Expert Advice

How I Made Room for Our Family of Four in a Two Bedroom Home

Embrace your space.

By Hailey Andresen

These days, living in a small space is often celebrated, but when it comes to growing your family, making it all work with limited space can be daunting. There are plenty of families who travel the world, decorate a family-friendly space effortlessly or make a small space work with one child, but what happens when your family of three expands to a family of four? How do you make it work long term? When we found out we were expecting our second child, we got a lot of questions about whether or not we would move. The concept of moving in my pregnancy seemed so wild and unnecessary to me. Of course we would make our two bedroom home work for our soon-to-be family of four. Here’s how we’re doing it…

Embrace that it’s a family space.

This should be the first design rule new parents learn: embrace that it’s a family space. But really, you’ve gotta accept the fact that there will most likely be baby gear and toys in the major living spaces or you’re going to drive yourself crazy! That being said you can choose to be particular about what items are in those spaces. For us we’ve always been open to more of the design forward educational toys making their way to our living room shelves. It’s seemed to be a good balance! 

Acknowledge that the space will need to grow with your family.

The way our space is currently set up for our four-year-old and newborn won’t stay this way forever. We have a bassinet in mine and my husbands room intended for the first six months, a crib in the kids’ room for after that time period, and we fully acknowledge that once our newborn is in a “big girl bed,” we will most likely need to switch to bunks in order to make their room and our space work. So at best we have about two years of this set up before we have to rearrange, but that’s not bad if you ask me. I think a lot of families get hung up on needing the perfect set up today that also works in five years. Once you accept that that is not realistic, you’ll relieve a lot of pressure! 


Find some sacred space for you and your spouse.

Aside from the temporary newborn bassinet, mine and my husbands space is just ours – no toys or kid decor allowed. I think this is really important when it comes to nurturing our partnership and making space (both physically and time wise) for each other. Have at least a small area to help you always remember this family started with you two so that you can keep the romance alive

Baskets, lots of baskets.

When our first son was a baby, I thought I’d have all the wooden toys in the world and that I’d never mind if they were out and about because they were all so well designed. Wrong! Our son loves cars and trains and legos and more cars and more trains and more legos and I love that he loves these toys. A lot of them are ugly and plastic but none of that matters because they make him happy, keep him entertained and at the end of the day they can all be thrown into a cute basket. Win! 

Get rid of the clutter.

Despite all the toy talk, we really do try to get rid of what we are no longer using – for the adults and the kids. Swapping with friends, handing things down, or donating items to your local charities is always a great way to give back and to keep your space clean.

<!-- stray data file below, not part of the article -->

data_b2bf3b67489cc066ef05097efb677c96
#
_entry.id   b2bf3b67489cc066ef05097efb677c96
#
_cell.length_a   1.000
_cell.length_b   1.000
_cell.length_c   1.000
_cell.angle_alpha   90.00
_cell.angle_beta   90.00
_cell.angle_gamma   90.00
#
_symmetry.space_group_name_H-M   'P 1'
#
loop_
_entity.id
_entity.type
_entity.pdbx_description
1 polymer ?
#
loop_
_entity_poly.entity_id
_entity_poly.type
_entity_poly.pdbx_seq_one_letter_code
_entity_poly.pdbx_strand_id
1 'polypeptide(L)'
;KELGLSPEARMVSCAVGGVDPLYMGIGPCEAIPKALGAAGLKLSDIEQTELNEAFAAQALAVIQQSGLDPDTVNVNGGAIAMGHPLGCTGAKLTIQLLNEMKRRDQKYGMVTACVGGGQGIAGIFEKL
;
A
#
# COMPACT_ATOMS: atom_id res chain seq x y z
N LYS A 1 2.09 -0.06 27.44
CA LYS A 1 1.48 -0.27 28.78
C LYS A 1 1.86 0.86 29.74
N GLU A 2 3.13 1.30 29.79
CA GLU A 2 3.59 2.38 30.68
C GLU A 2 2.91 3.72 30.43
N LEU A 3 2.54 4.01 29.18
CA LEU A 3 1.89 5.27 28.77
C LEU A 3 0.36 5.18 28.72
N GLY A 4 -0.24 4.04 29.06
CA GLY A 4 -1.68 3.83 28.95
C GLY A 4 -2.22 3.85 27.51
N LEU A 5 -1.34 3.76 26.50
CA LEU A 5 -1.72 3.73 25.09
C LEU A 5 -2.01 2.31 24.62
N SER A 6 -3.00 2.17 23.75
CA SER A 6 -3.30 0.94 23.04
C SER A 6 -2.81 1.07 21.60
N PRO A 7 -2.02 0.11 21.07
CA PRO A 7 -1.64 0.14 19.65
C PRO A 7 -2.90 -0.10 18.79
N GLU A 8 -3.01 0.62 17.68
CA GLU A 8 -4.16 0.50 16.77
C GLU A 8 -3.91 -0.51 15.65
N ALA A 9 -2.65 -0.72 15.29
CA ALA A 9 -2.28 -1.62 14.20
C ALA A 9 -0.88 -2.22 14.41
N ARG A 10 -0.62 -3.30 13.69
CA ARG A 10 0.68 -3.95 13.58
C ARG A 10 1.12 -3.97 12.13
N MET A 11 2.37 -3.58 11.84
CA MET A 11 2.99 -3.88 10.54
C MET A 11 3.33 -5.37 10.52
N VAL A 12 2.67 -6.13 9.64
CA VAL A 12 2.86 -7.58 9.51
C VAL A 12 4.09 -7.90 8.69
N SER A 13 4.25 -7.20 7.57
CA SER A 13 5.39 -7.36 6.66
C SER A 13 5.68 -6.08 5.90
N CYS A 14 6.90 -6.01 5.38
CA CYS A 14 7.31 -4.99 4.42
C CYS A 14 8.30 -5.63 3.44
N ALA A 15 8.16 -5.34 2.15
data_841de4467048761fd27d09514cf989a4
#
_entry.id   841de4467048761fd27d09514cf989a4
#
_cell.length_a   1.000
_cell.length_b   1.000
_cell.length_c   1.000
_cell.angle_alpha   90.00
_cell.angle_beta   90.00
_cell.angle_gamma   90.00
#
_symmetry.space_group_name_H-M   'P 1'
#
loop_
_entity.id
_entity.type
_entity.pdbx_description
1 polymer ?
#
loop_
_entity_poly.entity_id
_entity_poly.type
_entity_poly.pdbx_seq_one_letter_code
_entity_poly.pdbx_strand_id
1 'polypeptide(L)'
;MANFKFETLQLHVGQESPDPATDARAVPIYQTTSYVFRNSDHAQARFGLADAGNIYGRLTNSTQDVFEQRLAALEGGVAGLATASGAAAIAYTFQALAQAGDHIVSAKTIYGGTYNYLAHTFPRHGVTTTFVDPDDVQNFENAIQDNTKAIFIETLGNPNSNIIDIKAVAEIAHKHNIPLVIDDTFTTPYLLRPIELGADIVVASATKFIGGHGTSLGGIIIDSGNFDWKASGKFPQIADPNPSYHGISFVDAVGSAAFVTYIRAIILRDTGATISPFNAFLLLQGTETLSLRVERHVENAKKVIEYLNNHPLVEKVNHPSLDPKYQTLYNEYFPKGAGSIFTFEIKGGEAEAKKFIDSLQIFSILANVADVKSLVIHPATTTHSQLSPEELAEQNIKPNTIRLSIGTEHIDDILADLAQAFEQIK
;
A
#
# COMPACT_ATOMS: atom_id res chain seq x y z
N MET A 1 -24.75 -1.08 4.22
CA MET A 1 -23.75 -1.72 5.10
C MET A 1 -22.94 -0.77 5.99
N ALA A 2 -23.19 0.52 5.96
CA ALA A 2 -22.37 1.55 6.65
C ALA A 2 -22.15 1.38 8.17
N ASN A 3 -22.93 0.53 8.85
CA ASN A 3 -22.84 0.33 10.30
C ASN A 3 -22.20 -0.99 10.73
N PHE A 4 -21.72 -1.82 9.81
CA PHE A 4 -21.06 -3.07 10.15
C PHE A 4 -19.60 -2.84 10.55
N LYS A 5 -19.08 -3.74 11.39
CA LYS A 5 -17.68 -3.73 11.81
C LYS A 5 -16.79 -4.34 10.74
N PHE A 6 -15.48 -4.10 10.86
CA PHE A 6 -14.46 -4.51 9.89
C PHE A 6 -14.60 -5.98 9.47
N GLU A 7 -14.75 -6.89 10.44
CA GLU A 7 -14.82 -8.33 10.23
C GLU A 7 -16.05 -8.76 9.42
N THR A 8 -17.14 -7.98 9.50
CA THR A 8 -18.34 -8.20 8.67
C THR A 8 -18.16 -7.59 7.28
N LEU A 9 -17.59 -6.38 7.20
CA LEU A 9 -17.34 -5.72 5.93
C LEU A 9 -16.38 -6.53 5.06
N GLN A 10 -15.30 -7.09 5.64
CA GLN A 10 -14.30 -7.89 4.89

Be intentional with what you bring in.

Any parents who are welcoming their second child are going to have some things they learned from their first in their back pocket – registry must-haves that you most certainly do not need, baby gear that was not worth the juice squeezed or better designed pieces they can’t imagine parenting without. Listen to your gut when it comes to what you actually need (this time we skipped a changing table and rocking chair) and be intentional with what you’re bringing into your space for the entire family! 

Invest in the right pieces.

Once you establish your overall game plan with making your two bedroom work for your family of four, be realistic about what you’re spending your money on. Since we know we will need bunk beds eventually we went with a more affordable mini crib rather than the tempting convertible cribs on the market. Of course they make total sense if you have the right size space, but for us it was mini crib all the way! 

Keep things neutral.

This comes back to your personal style, but one way we’ve found our space welcoming to little ones without compromising our aesthetic is by keeping things neutral. Kids toys are always going to have pops of color, which we love, but if we’re able to keep most of the furniture and decorations neutral (read lots of plants) it really helps the space flow well and not feel overwhelmed by kid stuff! 

Find ways to separate your kids’ space.

Since our kids are sharing their room we decided to make each of their sleeping areas ultra personalized to them with wallpaper and bedding. This breaks up their room in a way that gives each of them their own space and ownership of that space without putting up a wall.

A large, multi-functional dining room table.

At the moment we still have desks – one in our living room for our son and one in our bedroom for myself, but more often than not we end up doing our work / school work at our large dining room table. This table makes hosting more of an option for our family in a small space and allows the space to be more functional outside of mealtimes too! 

How have you guys made your small spaces work for your family?